David Priestley heads the club’s Psychology and Personal Development department, working with both the first-team squad and academy.
Since joining from Saracens in 2014, where he occupied a similar role, Priestley has been reported to have suggested the much-maligned captaincy vote in 2019, as well as persuading former manager Unai Emery to pick different individuals to lead pre-match huddles. Emi Martinez credited Priestley’s support as key to his development in his final season with the Gunners.
Priestley’s role covers the development of the club’s culture and values, in addition to performance.
Steven Gerrard hired Martin Littlewood as first team psychologist in December 2021, after working with the former Bolton, Leicester and Everton staff member during his tenure as Rangers manager.
Gerrard's embrace of psychology as a coach comes on the back of his work with Steve Peters, the former England psychiatrist, at Liverpool. Gerrard, who was struggling with the mental challenge of recovering from a long-term injury before seeing Peters, attributes the mindset shift and cognitive awareness inspired by the psychiatrist with prolonging his career.
Scott Parker credited psychologist Mike Griffiths with playing a real role in Bournemouth's promotion last season. Griffiths, who has worked with Parker since the midfielder's move from West Ham to Newcastle in 2007, provides pre-match advice which the Cherries boss described as invaluable in helping the club back to the Premier League at the first time of asking.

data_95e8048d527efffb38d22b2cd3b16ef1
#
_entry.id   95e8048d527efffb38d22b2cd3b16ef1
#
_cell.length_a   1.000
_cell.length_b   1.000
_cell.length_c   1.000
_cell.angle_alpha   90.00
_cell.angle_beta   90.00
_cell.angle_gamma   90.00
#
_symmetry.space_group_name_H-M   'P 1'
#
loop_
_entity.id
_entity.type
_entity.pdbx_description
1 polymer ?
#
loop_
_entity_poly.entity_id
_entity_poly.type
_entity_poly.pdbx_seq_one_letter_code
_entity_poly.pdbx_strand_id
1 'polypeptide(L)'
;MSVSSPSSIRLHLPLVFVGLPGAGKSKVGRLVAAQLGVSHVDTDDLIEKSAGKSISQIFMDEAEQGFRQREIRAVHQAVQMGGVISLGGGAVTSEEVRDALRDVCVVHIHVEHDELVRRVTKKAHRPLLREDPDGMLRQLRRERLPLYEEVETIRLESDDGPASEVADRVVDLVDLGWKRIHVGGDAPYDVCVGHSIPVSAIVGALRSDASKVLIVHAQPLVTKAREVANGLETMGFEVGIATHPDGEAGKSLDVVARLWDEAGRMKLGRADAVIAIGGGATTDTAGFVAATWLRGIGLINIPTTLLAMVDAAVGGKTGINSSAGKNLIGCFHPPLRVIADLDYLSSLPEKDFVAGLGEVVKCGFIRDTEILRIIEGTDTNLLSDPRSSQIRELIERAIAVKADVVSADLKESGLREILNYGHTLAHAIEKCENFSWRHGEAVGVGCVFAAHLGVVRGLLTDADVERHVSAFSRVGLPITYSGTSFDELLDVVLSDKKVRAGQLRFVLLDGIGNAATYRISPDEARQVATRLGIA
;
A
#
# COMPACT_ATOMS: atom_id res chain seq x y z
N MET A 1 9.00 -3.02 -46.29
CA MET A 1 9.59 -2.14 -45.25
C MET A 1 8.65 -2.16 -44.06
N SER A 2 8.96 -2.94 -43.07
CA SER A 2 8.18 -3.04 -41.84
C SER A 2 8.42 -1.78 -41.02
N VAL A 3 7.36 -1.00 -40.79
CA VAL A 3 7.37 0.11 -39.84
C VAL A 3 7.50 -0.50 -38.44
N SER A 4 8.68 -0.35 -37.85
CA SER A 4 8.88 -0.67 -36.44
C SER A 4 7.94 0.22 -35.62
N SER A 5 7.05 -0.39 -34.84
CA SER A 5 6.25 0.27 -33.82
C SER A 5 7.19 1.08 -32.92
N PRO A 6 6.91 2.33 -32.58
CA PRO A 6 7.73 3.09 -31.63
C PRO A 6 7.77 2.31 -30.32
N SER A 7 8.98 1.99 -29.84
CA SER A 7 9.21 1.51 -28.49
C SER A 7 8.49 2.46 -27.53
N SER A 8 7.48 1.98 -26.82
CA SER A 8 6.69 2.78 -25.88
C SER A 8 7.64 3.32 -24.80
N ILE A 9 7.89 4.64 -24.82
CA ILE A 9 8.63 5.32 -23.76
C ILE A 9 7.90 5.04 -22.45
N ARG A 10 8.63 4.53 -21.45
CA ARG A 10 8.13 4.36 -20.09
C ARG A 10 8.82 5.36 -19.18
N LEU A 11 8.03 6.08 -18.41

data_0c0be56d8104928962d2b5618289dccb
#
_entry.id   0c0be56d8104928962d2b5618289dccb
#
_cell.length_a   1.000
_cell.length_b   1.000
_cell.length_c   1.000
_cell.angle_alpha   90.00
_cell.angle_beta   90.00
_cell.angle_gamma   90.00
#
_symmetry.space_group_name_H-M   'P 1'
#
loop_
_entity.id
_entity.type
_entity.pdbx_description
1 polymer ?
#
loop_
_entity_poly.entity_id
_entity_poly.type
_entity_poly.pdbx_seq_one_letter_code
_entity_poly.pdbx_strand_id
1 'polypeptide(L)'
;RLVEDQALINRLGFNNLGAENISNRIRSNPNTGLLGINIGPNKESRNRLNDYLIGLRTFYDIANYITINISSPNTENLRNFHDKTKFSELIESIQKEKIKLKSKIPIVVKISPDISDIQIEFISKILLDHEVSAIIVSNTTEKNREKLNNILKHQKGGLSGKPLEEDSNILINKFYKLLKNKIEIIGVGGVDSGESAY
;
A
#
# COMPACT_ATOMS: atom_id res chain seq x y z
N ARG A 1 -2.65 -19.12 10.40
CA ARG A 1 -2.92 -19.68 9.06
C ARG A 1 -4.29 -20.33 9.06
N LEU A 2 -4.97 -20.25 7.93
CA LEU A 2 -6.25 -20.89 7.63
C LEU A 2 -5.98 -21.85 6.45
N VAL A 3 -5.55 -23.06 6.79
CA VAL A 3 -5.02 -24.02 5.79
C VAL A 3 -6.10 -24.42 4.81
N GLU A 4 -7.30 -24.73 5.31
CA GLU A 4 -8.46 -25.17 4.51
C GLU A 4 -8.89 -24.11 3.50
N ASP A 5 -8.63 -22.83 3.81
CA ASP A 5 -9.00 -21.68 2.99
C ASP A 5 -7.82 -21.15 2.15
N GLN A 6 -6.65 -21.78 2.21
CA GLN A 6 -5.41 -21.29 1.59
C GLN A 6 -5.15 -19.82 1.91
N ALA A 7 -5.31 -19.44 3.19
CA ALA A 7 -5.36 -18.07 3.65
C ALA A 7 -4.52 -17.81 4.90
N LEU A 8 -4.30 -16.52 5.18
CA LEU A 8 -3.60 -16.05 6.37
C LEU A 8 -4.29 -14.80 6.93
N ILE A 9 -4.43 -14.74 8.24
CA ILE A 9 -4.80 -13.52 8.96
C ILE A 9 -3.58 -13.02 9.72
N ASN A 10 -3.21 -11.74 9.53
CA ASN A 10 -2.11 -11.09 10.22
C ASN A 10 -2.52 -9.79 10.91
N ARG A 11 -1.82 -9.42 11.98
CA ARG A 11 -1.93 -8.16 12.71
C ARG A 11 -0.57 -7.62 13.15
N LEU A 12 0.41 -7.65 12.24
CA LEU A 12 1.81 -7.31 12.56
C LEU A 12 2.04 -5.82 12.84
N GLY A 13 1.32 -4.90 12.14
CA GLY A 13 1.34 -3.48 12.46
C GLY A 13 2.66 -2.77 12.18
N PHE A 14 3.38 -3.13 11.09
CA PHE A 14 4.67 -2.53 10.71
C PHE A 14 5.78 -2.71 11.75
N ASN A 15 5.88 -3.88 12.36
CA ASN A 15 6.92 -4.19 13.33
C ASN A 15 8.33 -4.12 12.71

It’s perhaps unsurprising, given the club’s reputation for innovation, to find a well-established approach to psychological support at the Brentford Community Stadium. Thomas Frank leads by example: the Bees’ manager studied sports psychology before starting his coaching career and is an advocate of the All Blacks’ ‘no dickheads’ squad selection policy.
Michael Caulfield, a sports psychologist who has worked with Gareth Southgate and Dean Smith during a 25-year-career in the field, provides expert support for Frank’s players. Caulfield places an emphasis on competition and playfulness (Brentford have a giant Jenga set at the club’s training ground), providing an environment designed to increase players’ oxytocin and endorphin levels.
Working alongside Caulfield, consultant sleep coach Anna West provides advice and guidance for the Bees' first-team squad, helping players manage fatigue. In an interview with The Football Psychology Show, West's counterpart Nick Littlehales explained how sleep coaching aids crucial cognitive functions such as attention spans.